Today in a handful of change I received, for the first time, one of the new U.S. nickels with the redesigned Jefferson obverse (I hesitate to call it a face). I am therefore inspired to congratulate the United States Mint on its ongoing and highly successful currency uglification program.
I had been somewhat disappointed with the updated paper bill designs, which until recently seemed largely content with their Monopoly-evocative detailing and off-center, slightly more bloated depictions of the Founding Fathers. The higher denominations have since begun to show more promise with the addition of sickly translucent color washes and other comically intrusive anticounterfeiting measures.
The program has obviously been accumulating valuable data through their experimental State Quarter program, which allows them to introduce various combinations and permutations of ugliness and bad taste, and systematically track the effects thereof. The 2005 nickel is the first clear beneficiary of the fruits of this approach.
I have lost count of the times that I’ve looked at American currency and thought to myself, “Why this obsession with profile and three-quarter views? Wouldn’t these depictions appear much more interesting and dignified when viewed at a ridiculously close-up nine-sixteenths angle?” At last we have a coin that answers this question. Jefferson’s left eyelash seems to beckon playfully at the viewer, inviting them to ask, “What the hell is that? Is there a bug sitting on the bridge of his nose?”
The 2005 nickel eschews tiresome classical standards of portrature in favor of a more refreshingly populist approach, the “partially decapitated” depiction so familiar to amateur photographers everywhere. This coin suggests that Jefferson is as much a part of the American family as anyone who has ever had the top of their head accidentally cropped out of a wedding picture. It’s gratifying to note that the Treasury is sensitive to the needs of Americans who might find the sight of Jefferson’s large brain offensive.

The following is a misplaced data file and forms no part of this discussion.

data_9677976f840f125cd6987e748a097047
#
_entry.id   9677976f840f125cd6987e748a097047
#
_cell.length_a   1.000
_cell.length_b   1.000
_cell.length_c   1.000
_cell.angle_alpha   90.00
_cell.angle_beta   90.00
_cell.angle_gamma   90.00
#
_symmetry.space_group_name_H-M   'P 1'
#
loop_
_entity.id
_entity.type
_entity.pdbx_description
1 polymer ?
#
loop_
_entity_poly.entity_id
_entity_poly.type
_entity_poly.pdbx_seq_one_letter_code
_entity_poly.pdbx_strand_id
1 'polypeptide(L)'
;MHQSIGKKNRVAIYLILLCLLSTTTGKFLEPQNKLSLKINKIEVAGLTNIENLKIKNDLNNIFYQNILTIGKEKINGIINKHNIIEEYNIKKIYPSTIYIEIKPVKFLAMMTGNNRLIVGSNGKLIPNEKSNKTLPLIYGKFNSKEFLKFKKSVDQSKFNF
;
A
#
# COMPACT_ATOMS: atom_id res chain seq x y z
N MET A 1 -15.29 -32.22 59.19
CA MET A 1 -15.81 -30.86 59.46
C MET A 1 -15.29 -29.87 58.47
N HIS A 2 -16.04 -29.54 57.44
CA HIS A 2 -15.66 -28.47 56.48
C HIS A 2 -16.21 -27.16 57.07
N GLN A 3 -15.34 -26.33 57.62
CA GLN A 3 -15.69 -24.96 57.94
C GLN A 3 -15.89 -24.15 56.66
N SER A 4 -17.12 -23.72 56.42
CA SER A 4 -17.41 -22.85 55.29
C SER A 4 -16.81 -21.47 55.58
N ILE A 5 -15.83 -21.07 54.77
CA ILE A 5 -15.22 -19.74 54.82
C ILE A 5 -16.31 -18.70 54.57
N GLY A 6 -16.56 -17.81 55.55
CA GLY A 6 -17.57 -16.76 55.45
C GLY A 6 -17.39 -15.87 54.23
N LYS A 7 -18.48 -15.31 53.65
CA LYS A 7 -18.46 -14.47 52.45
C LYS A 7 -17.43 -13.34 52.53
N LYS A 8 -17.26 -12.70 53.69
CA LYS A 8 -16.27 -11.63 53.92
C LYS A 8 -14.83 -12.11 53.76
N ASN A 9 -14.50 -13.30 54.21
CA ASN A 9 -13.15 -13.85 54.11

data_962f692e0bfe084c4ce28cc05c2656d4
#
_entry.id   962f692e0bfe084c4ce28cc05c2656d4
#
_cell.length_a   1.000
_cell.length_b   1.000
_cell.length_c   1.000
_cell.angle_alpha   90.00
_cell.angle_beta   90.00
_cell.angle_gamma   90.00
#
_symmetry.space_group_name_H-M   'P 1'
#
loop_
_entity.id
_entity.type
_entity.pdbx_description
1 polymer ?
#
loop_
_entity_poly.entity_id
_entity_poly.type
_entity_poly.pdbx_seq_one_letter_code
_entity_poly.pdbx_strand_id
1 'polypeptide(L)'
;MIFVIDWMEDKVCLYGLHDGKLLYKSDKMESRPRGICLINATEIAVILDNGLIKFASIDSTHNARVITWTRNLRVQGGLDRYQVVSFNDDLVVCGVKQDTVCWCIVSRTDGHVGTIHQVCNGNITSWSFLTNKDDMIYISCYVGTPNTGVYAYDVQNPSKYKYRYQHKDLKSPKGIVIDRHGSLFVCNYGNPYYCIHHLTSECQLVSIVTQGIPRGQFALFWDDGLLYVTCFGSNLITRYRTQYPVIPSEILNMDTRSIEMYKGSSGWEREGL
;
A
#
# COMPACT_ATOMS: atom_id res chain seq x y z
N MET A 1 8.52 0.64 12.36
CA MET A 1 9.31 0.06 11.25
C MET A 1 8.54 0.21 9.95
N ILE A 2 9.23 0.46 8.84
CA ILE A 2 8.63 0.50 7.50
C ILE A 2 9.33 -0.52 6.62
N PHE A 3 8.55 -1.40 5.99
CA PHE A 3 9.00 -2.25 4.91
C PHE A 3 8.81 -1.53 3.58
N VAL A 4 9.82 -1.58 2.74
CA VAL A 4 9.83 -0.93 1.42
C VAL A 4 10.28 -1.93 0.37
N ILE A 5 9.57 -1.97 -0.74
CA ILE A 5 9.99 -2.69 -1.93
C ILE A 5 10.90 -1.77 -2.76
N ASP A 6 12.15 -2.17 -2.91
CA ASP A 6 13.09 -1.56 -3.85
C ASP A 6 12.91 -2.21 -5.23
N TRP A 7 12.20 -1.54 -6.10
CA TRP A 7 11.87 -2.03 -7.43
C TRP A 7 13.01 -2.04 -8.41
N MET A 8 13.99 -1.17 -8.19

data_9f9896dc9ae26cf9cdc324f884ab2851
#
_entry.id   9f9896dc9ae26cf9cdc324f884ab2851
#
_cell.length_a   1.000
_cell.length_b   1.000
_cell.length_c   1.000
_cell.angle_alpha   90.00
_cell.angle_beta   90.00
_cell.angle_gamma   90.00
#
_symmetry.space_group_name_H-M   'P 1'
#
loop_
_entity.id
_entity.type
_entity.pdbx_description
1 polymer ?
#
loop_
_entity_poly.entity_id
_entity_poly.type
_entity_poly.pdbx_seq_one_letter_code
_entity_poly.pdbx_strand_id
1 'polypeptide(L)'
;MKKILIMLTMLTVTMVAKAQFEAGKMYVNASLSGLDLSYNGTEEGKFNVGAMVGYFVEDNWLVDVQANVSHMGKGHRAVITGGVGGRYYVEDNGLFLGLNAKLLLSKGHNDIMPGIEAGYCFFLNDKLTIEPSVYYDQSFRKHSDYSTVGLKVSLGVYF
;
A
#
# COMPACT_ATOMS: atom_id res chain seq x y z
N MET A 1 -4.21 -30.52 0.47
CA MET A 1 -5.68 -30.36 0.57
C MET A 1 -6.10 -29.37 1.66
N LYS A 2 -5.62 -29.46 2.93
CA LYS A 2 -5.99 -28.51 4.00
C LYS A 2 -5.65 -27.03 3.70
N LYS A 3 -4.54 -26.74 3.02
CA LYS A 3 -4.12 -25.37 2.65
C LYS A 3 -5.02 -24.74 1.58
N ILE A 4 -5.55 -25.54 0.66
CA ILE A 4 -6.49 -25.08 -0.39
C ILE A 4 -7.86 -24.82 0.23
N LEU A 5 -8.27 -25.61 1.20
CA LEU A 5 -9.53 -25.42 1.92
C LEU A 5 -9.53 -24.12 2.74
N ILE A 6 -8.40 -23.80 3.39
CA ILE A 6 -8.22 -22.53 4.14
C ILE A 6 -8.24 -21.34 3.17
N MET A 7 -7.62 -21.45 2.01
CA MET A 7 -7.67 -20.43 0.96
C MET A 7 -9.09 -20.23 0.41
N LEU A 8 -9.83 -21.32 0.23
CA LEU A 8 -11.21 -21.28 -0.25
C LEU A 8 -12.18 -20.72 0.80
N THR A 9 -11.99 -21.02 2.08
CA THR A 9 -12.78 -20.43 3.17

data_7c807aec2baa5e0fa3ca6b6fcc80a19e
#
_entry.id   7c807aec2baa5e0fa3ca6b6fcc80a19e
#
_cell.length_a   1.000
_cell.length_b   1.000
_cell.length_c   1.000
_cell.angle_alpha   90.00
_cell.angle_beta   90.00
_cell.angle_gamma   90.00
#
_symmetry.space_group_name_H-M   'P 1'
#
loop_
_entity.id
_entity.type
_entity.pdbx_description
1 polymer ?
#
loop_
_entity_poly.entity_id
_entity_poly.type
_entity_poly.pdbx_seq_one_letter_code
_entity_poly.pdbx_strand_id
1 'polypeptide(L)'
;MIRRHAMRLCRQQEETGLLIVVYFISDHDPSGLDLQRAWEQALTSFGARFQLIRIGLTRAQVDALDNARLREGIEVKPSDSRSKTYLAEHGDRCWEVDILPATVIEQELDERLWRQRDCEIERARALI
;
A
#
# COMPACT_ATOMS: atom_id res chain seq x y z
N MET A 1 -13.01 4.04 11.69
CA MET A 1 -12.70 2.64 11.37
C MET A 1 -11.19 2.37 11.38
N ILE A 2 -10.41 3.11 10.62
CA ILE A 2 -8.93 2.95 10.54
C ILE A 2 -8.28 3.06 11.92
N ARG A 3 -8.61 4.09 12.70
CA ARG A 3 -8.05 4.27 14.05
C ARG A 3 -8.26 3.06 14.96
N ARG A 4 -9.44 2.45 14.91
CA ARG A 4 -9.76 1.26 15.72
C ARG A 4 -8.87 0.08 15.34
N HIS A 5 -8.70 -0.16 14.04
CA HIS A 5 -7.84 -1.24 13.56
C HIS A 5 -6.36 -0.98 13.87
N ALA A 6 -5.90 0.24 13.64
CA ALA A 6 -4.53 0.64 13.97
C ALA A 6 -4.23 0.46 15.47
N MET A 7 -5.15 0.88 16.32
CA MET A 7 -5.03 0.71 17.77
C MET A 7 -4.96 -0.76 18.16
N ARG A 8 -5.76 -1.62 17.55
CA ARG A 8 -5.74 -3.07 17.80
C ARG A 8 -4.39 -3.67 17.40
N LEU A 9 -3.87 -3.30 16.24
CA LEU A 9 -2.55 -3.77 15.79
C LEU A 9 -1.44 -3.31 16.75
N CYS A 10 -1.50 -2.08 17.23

I note also that, whereas the motto “In God We Trust” and the word “Liberty” were given comparable positioning and identical type in the earlier Jefferson nickels, in the 2005 coin the God motto retains the bold Roman lettering and is right up at the top, while “Liberty” is rendered in barely legible script* near the bottom. I’m sure that’s just a coincidence, however.
The reverse of the nickel has a bison on it. The bison is male. I have no strong opinion on this matter one way or the other.
In summary, the 2005 nickel is a bright beacon of hope that United States currency will continue to become even uglier and less dignified as the new century matures. But we must not allow ourselves to become complacent. Other nations will not sit idly by and cede the title of Ugliest Currency to America without a struggle. No doubt other countries are even now designing money that depicts their heads of state even less favorably, and featuring animals with even bigger wangs.
The Treasury Department has done a fine job so far, but they need our continued support in this arena of endeavor. There are whole color schemes from the 1970’s that have never been considered for use on paper money! The new one-dollar bill could have a full-face portrait of George Washington lit from beneath like Nosferatu. The penny could have a hyperrealistic closeup of Lincoln that only depicts one wart and a few beard hairs. I would encourage all Americans to consider how they can help to make our nation’s currency uglier.
*Supposedly it’s Jefferson’s own handwriting. I somehow doubt he routinely wrote in millimeter-high script though.